Kinisi 15

flirting

flame

flurry

Foreign news can hit close to home

The reports of the Wuhan coronavirus outbreak are disturbing enough, even when it seems so far away. For many people outside of China, the news is mostly curiosity, perhaps even of a morbid fascination.

But then we get headlines of a few possible cases popping up here in New Hampshire, individuals who recently traveled from China. Still, those have been limited to other parts of the state, a distance away from us.

Where it gets personal for my wife and me is thinking of Chinese students we’ve hosted in our home for a month or so apiece while they worked volunteer internships in our community. They’re from that part of China, though not Wuhan itself. In effect, they put a face we know on the event and have us concerned for their health and safety and that of their families.

Yes, sometimes it is a small world.

Found in translation

Now on the sixth day:
bulls eight, rams two

– Numbers 29:29
Everett Fox translation

Sounds like a National Football League forecast, apart from the improbability of the score itself. Besides, it’s set for a Saturday, not Sunday.

Still I was amused when that line popped out at me from the page.

Now, for a little perspective, here’s how Robert Alter renders the text:

And on the sixth day eight bulls, two rams, and fourteen unblemished yearling lambs.

It’s all part of a series of proscribed daily sacrificial burnt offerings.

Any Chicago or Los Angeles fans out there?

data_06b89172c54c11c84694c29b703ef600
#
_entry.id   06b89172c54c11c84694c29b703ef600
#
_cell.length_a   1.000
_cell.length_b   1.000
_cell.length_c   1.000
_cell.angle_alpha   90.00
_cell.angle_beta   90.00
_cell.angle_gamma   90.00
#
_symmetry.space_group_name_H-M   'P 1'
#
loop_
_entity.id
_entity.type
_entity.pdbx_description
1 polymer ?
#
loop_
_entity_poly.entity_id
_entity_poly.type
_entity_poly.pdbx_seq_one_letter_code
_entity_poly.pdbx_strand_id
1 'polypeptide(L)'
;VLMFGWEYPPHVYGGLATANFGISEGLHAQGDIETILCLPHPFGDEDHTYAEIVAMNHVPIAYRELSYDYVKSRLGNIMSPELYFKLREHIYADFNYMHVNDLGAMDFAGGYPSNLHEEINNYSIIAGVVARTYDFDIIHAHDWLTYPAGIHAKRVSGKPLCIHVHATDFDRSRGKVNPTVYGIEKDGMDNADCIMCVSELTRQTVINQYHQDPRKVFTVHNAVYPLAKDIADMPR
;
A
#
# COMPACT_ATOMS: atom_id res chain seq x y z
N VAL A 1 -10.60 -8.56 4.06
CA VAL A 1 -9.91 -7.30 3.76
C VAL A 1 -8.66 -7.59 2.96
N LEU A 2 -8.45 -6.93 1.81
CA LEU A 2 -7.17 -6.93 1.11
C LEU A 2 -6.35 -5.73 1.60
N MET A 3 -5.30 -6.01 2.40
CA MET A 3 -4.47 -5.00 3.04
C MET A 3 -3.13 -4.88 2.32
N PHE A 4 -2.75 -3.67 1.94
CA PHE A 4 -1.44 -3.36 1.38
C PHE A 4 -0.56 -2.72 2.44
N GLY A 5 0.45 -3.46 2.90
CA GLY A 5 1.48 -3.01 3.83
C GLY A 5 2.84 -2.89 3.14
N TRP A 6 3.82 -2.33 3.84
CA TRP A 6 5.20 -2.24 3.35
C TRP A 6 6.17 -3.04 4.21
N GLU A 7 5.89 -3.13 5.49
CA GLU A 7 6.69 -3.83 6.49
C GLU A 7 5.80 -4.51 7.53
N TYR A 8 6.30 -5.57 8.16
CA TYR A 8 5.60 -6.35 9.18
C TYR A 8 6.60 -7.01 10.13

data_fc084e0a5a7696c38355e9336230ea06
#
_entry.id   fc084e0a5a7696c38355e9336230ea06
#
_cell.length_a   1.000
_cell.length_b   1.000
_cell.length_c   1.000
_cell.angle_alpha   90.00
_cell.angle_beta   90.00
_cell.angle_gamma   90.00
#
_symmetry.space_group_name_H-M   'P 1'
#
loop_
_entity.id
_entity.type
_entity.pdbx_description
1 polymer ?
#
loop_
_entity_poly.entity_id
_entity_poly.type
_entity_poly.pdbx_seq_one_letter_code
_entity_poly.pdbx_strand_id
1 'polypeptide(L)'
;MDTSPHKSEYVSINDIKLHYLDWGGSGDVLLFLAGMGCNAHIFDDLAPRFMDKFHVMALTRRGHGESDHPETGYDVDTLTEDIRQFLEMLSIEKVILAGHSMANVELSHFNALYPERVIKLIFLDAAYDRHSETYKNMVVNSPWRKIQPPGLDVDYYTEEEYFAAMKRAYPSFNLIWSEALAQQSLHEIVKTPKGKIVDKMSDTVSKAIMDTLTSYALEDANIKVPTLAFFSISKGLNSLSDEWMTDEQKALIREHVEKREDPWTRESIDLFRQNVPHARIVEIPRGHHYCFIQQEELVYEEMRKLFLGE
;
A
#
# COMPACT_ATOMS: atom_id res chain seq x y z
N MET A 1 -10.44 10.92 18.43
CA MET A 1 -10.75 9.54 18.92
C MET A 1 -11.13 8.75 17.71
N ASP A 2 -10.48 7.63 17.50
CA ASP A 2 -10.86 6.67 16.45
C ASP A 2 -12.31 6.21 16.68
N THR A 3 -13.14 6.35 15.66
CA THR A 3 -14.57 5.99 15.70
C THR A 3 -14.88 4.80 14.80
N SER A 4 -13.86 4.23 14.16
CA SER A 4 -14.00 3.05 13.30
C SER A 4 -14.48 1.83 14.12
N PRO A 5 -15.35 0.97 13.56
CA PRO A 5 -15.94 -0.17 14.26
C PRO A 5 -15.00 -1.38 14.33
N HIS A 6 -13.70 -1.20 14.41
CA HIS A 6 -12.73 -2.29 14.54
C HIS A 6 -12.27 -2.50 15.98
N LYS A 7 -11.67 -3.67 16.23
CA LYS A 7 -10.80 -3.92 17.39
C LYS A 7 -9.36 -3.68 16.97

At last, an end to a vexing online shopping experience

Today, a month and eight days after I placed a kitchen-goods online order during a Cyber-Monday sale, I finally have closure on a Christmas present that was never shipped, much less delivered. It was supposed to be here December 9, a date that kept getting pushed back to January 20, as it last stood.

Desperately, when I realized the said item wasn’t going to arrive in time for the gift exchange, contrary to promises, I found other presents to wrap and place under the tree for my beloved. But that didn’t resolve the suspense of the tangled order. Nobody could or would do anything to come through for me, not even cancel the order. I hate feeling helpless. Or, for that matter, idiotic. I was told to stay calm, it would be here on time. Except, of course, it wasn’t.

Now, thanks to a vigilant customer service supervisor who followed up at the end of December on a long call I had made shortly before Christmas, the order is now cancelled. Whew! Inhale deeply. I’m no longer hanging in limbo. The email of confirmation arrived today.

It wasn’t easy. We all hate fighting bureaucracies, whether they’re capitalist corporations or governmental agencies.

From other interactions regarding the order, I have the feeling the supervisor was swimming upstream through company policy to finally arrive at a solution, and for that I’m appreciative. Perhaps she was able to identify a breakdown in the bigger system and get something fixed. These actions reflect the kind of dedication that deserves promotion. I’ll always root for the underdog.

In many ways, this was a no-win situation. Who knows how much they spent processing the order or parrying my calls and emails, the ones before she emailed me out of the blue, noting that she had been checking her records and saw that nothing had happened yet. I asked (again) that the order be cancelled, and two days later she came through. All in all, it probably adds up to as much as I would have spent on the product and negatively impacted on the bottom line. Admittedly, I’m now unlikely to ever again buy from the company. At least not until she winds up as CEO.

Still, it’s reassuring to know somebody cared and knows what it means to be doing the real job.